| Ocala Star-Banner
Journalists have been out on the front lines covering the renewed energy for dismantling systemic racism in the United States, and it’s time to bring that focus to our own newsrooms.
One important measure is diversity. At the Star-Banner, we have continuing work to do.
Our current staff of journalists includes one Black reporter and one Hispanic reporter. That means people of color represent 40% of our staff in Ocala. Jim Ross, the managing editor, is white and the only supervisor for the team.
When it comes to gender diversity, the picture right now isn’t good. We don’t currently have any women on staff in Ocala.
Meanwhile, non-Hispanic whites make up 66% of the population of our region in North Central Florida, Black residents 16%, and Hispanics 13%. Women slightly outnumber men, with 52% of the population — perhaps not surprising for a region with so many retirees.
Our commitment is to reflect the diversity of our community by the year 2025. Newsrooms across our company, Gannett, are making the same commitment.
We also commit to be transparent about where we are not just today, but along the path toward reaching our goal. As editor, I’ll be reporting back to you from time to time about our progress. The newsroom contact page on our website will have a link to our data.
Diversity isn’t just about hitting a number. It’s about values and perspectives. In order for our journalism to accurately reflect the life of the communities we serve, we need people doing that work who understand these communities with authenticity.
So beyond hiring and promoting people of color, we need to make sure that our internal conversations and the conversations we are having out in the community are attune to the concerns and viewpoints that represent not just race and ethnicity but also gender identification, economic backgrounds, social and political perspectives.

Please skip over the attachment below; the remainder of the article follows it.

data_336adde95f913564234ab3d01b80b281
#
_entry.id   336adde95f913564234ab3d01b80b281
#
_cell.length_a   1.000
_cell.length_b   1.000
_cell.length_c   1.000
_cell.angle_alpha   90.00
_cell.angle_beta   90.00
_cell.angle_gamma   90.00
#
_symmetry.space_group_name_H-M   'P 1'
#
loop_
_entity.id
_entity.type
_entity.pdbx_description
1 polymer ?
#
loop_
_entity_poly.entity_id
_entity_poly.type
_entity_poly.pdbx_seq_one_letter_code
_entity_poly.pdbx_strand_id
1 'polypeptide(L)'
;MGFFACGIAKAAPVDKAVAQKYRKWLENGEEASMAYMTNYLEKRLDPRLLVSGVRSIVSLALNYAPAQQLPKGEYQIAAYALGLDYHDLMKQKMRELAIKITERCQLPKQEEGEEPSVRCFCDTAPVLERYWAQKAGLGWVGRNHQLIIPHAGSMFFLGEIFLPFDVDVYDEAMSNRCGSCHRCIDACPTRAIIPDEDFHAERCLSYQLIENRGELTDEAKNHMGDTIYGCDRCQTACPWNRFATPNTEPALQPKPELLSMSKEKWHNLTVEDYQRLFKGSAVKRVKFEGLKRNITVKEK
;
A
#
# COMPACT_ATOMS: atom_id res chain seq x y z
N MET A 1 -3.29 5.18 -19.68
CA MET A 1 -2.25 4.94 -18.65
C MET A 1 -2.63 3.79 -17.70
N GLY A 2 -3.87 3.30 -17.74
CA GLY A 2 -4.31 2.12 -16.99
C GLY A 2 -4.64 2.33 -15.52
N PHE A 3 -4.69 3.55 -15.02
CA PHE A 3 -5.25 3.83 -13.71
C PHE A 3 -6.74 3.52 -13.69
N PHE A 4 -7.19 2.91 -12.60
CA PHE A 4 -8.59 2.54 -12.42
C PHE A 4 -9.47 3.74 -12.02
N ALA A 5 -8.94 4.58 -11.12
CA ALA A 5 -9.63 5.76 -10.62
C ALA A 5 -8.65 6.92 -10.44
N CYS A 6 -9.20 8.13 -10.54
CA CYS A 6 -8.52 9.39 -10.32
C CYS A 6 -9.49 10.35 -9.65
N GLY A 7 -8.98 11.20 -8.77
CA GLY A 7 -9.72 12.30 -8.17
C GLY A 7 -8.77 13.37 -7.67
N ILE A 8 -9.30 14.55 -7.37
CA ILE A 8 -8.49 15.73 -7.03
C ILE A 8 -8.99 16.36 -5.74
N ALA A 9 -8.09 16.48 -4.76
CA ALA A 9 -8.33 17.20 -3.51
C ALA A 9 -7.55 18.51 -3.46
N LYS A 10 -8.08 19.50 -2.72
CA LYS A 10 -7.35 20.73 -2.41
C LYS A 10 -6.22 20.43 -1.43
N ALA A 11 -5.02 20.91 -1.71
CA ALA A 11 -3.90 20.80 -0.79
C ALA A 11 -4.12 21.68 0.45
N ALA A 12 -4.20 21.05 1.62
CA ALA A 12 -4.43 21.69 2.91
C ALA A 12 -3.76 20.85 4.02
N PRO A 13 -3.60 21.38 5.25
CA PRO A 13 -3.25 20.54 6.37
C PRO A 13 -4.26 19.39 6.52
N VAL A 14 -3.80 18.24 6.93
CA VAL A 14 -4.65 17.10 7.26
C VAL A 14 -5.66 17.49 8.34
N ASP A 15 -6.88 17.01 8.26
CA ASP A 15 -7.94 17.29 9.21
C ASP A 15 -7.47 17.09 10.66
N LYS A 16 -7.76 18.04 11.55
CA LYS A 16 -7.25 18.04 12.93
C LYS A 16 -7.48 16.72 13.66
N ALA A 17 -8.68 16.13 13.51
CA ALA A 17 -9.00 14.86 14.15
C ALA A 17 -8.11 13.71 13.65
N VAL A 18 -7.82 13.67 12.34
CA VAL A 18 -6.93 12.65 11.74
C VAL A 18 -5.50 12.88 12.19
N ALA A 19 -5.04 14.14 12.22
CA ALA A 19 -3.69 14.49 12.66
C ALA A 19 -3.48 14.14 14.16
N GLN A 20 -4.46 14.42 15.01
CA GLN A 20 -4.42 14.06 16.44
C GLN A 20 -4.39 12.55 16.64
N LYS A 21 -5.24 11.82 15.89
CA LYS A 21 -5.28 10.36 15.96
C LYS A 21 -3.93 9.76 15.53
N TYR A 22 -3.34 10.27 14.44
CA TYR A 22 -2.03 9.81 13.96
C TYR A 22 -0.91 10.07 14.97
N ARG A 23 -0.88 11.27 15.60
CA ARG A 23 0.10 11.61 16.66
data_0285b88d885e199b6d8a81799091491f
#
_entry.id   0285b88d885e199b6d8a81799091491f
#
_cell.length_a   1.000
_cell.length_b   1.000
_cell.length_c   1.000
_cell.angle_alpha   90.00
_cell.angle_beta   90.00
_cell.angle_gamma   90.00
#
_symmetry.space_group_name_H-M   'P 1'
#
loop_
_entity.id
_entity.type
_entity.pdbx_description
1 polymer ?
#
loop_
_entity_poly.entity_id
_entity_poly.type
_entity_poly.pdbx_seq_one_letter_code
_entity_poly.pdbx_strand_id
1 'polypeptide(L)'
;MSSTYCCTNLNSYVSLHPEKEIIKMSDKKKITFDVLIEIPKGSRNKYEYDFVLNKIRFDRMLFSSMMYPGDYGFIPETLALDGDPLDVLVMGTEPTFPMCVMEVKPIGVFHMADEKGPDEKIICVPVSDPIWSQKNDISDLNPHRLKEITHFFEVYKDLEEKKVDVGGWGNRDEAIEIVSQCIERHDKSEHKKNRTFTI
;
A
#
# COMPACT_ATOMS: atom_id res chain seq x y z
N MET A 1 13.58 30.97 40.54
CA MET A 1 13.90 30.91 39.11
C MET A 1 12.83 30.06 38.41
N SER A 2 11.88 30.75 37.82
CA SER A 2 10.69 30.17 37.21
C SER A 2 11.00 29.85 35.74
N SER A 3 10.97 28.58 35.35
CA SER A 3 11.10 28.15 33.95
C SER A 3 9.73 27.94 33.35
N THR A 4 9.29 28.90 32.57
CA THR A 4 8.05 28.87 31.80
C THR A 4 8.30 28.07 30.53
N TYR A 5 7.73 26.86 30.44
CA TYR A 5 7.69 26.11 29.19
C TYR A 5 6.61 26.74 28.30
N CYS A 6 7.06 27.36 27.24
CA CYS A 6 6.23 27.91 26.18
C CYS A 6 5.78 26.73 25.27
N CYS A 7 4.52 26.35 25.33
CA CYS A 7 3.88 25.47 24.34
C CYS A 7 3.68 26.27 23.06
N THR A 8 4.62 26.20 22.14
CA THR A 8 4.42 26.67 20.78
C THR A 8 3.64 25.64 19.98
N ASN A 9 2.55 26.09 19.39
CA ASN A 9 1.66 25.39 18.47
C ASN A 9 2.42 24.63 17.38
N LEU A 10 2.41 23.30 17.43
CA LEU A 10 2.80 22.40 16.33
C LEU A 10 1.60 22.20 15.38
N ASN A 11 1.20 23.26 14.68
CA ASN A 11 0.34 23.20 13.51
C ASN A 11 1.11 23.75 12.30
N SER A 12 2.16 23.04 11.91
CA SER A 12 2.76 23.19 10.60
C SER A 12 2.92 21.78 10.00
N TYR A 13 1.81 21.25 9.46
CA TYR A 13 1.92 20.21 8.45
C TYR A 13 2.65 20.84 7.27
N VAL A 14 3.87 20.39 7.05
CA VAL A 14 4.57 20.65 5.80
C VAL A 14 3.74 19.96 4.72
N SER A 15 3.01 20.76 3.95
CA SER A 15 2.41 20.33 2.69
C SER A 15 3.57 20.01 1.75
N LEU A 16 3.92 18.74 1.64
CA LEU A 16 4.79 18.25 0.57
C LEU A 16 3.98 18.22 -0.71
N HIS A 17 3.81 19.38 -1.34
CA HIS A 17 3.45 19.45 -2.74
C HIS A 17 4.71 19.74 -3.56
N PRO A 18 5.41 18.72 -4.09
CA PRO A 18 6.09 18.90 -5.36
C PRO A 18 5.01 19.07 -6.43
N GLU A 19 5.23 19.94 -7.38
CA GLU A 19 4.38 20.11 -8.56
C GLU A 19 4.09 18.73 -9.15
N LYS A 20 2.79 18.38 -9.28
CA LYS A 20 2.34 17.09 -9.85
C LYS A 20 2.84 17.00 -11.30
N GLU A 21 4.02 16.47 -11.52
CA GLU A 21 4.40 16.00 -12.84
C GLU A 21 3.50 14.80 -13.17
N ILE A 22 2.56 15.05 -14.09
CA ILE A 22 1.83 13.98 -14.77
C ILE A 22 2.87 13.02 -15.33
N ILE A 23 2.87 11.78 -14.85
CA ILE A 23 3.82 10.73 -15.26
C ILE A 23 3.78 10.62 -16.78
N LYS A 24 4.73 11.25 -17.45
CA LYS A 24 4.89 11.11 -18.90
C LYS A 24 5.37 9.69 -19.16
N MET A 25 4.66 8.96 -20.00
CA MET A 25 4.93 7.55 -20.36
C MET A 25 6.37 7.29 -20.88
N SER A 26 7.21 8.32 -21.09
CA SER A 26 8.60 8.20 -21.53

Given a relatively small staff, where a single hire or promotion, or the decision by a staff member to leave for a new opportunity, can shift the balance significantly, our focus on diversity won’t be a finish line we cross at some particular date. It is a persisting value we are making as an organization.
It’s not a new direction for us. We have a proud history of hiring and promoting people of color, women and others from groups that historically have not been fairly represented in newsrooms in the United States, nor in other workplaces. My predecessor was a woman, as was her’s.
But expressing determination isn’t enough. And while I’m proud of our journalism, I’m not satisfied it is good enough.
Reflecting the diversity of our community in the composition of our staff is measurable. It’s also achievable.
Sustaining that diversity will require us also to empower journalists of color, women and other historically marginalized voices to shape our work. Good journalists don’t abide tokenism.
We are committing to building greater diversity and empowering it. I invite you to hold us accountable to that pledge.